In our opinion, it would take a great deal of time and money to estimate the cost/benefits of this program change and considerable uncertainty would remain about any such estimate.

Question: What are the budgetary implications associated with the Administration's proposal?

Answer: As indicated above, the Administration's proposals for amending the older Americans Act are still under development. Therefore it would be premature to comment at this point on what the final provisions might include and what their implications might be.

Question. Current law permits older persons to make voluntary contributions toward the costs of services. The amount collected in 1989 was $179 million, which was equal to 21 percent of the federal funds appropriated for title services that year. What estimates, if any, can you provide as to increased revenues that might be generated through expanded voluntary or mandatory cost-sharing programs?

Answer. No estimates have been made of the effects of expanded voluntary or mandatory cost-sharing programs.

Our experience with voluntary cost-sharing programs would lead us to expect that the level of voluntary contributions will continue to grow at their current rate, particularly for Title 111-C (meals), if the encouragement to contribute is maintained at its current high level.

Question. Has the Department conducted an analysis, study, or survey on which these estimates are based?

Answer. The Department has not conducted any studies on the issue. However, based on a GAO study of cost-sharing, we are convinced that the administrative overhead related to cost-sharing would be small compared to the program income raised to expand services. Many States already collect the needed information and/or have a mechanism for cost-sharing. The existing systems for collecting voluntary contributions are a natural foundation for administering cost-sharing.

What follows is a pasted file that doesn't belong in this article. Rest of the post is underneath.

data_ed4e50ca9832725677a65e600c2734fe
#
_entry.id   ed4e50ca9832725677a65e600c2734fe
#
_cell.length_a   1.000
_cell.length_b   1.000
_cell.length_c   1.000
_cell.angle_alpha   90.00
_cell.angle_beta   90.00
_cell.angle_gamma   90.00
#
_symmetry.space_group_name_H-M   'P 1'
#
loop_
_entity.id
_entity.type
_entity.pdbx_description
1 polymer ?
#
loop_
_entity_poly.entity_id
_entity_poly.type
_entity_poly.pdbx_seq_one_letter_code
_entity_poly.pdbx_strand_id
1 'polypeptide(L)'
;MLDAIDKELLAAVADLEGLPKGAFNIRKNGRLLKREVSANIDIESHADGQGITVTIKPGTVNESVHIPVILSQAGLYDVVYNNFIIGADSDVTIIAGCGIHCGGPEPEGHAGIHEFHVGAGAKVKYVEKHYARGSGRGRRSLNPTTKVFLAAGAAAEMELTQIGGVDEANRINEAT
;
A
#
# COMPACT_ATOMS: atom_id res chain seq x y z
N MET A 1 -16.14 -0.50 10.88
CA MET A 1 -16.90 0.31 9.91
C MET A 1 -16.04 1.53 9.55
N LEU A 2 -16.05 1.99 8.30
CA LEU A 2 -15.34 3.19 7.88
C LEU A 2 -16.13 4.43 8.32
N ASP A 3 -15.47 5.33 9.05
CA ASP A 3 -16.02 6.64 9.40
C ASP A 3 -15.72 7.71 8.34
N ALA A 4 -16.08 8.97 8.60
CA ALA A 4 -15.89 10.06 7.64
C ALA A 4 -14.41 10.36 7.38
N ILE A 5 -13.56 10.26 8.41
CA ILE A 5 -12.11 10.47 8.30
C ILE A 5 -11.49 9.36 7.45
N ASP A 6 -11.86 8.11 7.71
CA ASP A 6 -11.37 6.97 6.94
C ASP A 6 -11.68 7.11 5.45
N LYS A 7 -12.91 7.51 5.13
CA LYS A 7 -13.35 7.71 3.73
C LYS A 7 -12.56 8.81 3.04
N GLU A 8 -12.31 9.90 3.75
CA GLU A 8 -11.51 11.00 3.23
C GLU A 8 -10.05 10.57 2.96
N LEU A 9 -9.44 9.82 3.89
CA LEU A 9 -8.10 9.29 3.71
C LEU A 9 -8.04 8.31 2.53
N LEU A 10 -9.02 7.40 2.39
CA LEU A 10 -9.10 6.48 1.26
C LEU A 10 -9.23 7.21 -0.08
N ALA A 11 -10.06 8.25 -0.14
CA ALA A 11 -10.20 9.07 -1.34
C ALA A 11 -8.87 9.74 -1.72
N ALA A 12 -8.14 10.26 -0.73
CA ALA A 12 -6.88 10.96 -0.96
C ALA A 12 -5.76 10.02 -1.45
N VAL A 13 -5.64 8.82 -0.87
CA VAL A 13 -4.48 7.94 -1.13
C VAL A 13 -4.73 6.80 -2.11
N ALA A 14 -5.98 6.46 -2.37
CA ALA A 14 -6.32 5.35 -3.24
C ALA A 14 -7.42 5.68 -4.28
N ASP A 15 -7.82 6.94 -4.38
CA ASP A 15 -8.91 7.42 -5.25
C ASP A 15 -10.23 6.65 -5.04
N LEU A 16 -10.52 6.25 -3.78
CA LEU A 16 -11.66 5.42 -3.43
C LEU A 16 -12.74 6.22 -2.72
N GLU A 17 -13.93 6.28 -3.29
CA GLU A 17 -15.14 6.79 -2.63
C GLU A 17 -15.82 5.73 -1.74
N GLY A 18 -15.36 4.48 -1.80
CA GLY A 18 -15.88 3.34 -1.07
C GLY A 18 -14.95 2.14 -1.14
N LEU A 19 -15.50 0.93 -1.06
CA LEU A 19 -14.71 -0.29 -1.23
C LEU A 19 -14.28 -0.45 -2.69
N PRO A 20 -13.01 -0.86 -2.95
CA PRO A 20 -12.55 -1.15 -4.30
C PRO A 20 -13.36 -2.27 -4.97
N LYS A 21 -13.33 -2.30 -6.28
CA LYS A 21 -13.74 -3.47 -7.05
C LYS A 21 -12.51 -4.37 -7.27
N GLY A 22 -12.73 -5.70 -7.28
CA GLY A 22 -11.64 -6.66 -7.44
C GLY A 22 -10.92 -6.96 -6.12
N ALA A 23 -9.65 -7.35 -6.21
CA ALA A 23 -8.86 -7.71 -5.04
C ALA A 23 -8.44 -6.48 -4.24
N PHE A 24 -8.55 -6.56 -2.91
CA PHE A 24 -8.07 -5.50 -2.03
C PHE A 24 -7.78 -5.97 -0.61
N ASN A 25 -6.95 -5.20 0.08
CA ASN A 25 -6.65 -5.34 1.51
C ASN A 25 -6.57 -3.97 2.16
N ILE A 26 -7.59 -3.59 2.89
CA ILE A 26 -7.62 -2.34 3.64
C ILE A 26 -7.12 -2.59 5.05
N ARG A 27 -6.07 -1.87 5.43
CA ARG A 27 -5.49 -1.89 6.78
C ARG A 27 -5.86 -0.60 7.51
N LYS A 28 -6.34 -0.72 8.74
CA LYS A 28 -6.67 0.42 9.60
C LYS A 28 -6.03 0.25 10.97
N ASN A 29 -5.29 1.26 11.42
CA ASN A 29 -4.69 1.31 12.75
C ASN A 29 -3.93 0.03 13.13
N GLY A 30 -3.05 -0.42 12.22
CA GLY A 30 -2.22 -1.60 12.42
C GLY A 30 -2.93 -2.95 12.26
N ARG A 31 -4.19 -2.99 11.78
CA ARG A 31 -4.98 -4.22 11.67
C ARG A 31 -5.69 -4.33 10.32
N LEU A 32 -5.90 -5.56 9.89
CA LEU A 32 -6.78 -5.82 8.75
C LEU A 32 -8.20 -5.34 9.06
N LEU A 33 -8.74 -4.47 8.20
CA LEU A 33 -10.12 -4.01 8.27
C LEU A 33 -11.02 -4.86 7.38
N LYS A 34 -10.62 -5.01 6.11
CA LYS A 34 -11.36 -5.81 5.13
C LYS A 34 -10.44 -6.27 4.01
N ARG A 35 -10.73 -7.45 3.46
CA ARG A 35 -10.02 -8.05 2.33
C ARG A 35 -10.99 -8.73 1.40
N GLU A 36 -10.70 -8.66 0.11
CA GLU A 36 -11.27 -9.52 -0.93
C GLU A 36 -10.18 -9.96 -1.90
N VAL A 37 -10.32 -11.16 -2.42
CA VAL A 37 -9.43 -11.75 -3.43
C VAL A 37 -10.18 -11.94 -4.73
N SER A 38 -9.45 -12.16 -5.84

Question. Congress has consistently tried to increase funding for nutrition programs. However, each year, monies provided for congregate meals are transfered at the State and local level to home delivered meals or supportive services. Does this suggest that the need for congregate nutrition services are not as great? Given the fact that these monies for congregate meals are being used for other purposes, why doesn't the 92 budget request increases for home-delivered meals and supportive services?

Answer. Although the Congress has consistently increased funds for nutrition programs, the Congress has also, provided authority in the older Americans Act for States to make limited transfers between program categories. This enables States, based on their particular circumstances, to reallocate limited amounts between program categories. This is critical flexibility for States enhances their ability to manage the program to best meet the needs of the elderly

in their jurisdictions. We would point out that in spite of these transfers, the overall number of meals served in congregate and home settings each year continues to increase. We encourage the Congress to leave this important, but limited, flexibility to reallocate funds in the Act.